28. 28.
    Sun X, Yan Y, Liu S et al (2010) 18F-FPPRGD2 and 18F-FDG PET of response to abraxane therapy. J Nucl Med 52:140–146CrossRefPubMedGoogle Scholar
  29. 29.
    Therasse P, Arbuck SG, Eisenhauer EA et al (2000) New guidelines to evaluate the response to treatment in solid tumors. European Organization for Research and Treatment of Cancer, National Cancer Institute of the United States, National Cancer Institute of Canada. J Natl Cancer Inst 92:205–216CrossRefPubMedGoogle Scholar
  30. 30.
    Green AM, Steinmetz ND (2002) Monitoring apoptosis in real time. Cancer J 8:82–92CrossRefPubMedGoogle Scholar
  31. 31.
    Grierson JR, Yagle KJ, Eary JF et al (2004) Production of [F-18]fluoroannexin for imaging apoptosis with PET. Bioconjug Chem 15:373–379CrossRefPubMedGoogle Scholar
  32. 32.
    Blankenberg F (2002) To scan or not to scan, it is a question of timing: technetium-99m-annexin V radionuclide imaging assessment of treatment efficacy after one course of chemotherapy. Clin Cancer Res 8:2757–2758PubMedGoogle Scholar
  33. 33.
    Niu G, Li Z, Xie J et al (2009) PET of EGFR antibody distribution in head and neck squamous cell carcinoma models. J Nucl Med 50:1116–1123CrossRefPubMedGoogle Scholar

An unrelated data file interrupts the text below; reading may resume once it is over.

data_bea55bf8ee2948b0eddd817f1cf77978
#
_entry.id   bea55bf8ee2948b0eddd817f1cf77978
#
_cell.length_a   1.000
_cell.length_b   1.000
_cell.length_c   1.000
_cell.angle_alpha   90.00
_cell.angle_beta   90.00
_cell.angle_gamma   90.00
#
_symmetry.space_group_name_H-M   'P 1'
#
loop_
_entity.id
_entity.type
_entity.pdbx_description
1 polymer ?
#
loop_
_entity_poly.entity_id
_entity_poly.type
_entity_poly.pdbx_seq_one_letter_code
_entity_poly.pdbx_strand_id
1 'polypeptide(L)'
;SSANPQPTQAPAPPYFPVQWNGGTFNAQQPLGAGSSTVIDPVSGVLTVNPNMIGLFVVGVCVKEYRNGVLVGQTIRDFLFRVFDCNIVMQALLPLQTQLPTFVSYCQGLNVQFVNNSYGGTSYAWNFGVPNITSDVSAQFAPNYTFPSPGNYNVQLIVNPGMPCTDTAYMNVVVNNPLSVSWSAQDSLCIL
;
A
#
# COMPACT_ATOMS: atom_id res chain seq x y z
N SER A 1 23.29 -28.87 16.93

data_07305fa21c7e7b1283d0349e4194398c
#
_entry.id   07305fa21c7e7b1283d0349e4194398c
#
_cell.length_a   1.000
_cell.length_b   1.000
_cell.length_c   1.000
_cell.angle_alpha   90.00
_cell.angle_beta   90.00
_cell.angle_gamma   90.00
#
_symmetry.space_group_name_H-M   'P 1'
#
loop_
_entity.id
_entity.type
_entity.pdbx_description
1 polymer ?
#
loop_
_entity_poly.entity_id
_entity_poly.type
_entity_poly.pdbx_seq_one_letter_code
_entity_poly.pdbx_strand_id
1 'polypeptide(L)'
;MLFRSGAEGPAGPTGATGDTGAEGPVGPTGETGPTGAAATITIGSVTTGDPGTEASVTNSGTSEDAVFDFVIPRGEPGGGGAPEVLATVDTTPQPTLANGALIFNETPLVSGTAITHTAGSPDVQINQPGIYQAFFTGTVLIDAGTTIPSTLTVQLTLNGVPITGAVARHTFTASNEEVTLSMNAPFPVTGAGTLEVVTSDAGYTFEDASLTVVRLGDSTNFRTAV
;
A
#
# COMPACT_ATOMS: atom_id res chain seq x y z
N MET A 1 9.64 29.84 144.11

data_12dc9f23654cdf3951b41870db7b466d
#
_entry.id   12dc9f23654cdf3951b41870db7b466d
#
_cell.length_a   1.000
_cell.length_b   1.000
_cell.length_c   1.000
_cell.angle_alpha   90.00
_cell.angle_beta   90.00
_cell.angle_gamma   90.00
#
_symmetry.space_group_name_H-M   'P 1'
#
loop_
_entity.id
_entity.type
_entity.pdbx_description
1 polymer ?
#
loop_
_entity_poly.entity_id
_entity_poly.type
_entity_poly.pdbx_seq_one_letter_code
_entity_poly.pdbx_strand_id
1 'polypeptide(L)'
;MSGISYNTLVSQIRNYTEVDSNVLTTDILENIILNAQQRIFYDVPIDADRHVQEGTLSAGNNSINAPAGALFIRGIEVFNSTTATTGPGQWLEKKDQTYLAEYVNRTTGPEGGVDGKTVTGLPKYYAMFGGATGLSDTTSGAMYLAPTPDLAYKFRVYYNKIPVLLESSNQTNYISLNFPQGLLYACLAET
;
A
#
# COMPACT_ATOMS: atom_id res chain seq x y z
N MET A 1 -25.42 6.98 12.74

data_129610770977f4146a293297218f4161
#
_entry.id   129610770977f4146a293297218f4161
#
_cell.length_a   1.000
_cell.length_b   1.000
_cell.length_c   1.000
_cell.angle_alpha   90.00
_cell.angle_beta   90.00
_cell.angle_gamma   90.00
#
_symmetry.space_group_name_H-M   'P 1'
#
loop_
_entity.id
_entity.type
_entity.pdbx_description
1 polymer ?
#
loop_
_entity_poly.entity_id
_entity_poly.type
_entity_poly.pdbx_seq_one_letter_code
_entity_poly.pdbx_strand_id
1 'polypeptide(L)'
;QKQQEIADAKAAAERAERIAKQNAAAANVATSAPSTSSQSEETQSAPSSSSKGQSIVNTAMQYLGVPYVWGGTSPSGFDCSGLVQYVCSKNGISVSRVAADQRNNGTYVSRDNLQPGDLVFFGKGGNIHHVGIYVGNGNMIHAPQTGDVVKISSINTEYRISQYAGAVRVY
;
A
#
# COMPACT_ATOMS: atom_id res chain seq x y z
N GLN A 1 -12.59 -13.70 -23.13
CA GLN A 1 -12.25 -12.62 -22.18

34. 34.
    Niu G, Sun X, Cao Q et al (2010) Cetuximab-based immunotherapy and radioimmunotherapy of head and neck squamous cell carcinoma. Clin Cancer Res 16:2095–2105CrossRefPubMedGoogle Scholar
  35. 35.
    Blankenberg FG, Naumovski L, Tait JF et al (2001) Imaging cyclophosphamide-induced intramedullary apoptosis in rats using 99mTc-radiolabeled Annexin V. J Nucl Med 42:309–316PubMedGoogle Scholar

Copyright information

© World Molecular Imaging Society 2012

Authors and Affiliations

  • Shuo Hu
    • 1
    • 2
  • Dale O. Kiesewetter
    • 2
  • Lei Zhu
    • 2
  • Ning Guo
    • 2
  • Haokao Gao
    • 2
  • Gang Liu
    • 2
    • 3
  • Naoki Hida
    • 2
  • Lixin Lang
    • 2
  • Gang Niu
    • 2
    Email author
  • Xiaoyuan Chen
    • 2
    Email author
  1. 1.Department of Nuclear Medicine, Xiangya HospitalCentral South UniversityChangshaChina
  2. 2.Laboratory of Molecular Imaging and Nanomedicine, National Institute of Biomedical Imaging and BioengineeringNational Institutes of HealthBethesdaUSA
  3. 3.Sichuan Key Laboratory of Medical Imaging, Department of RadiologyAffiliated Hospital of North Sichuan Medical CollegeNanchongChina

Personalised recommendations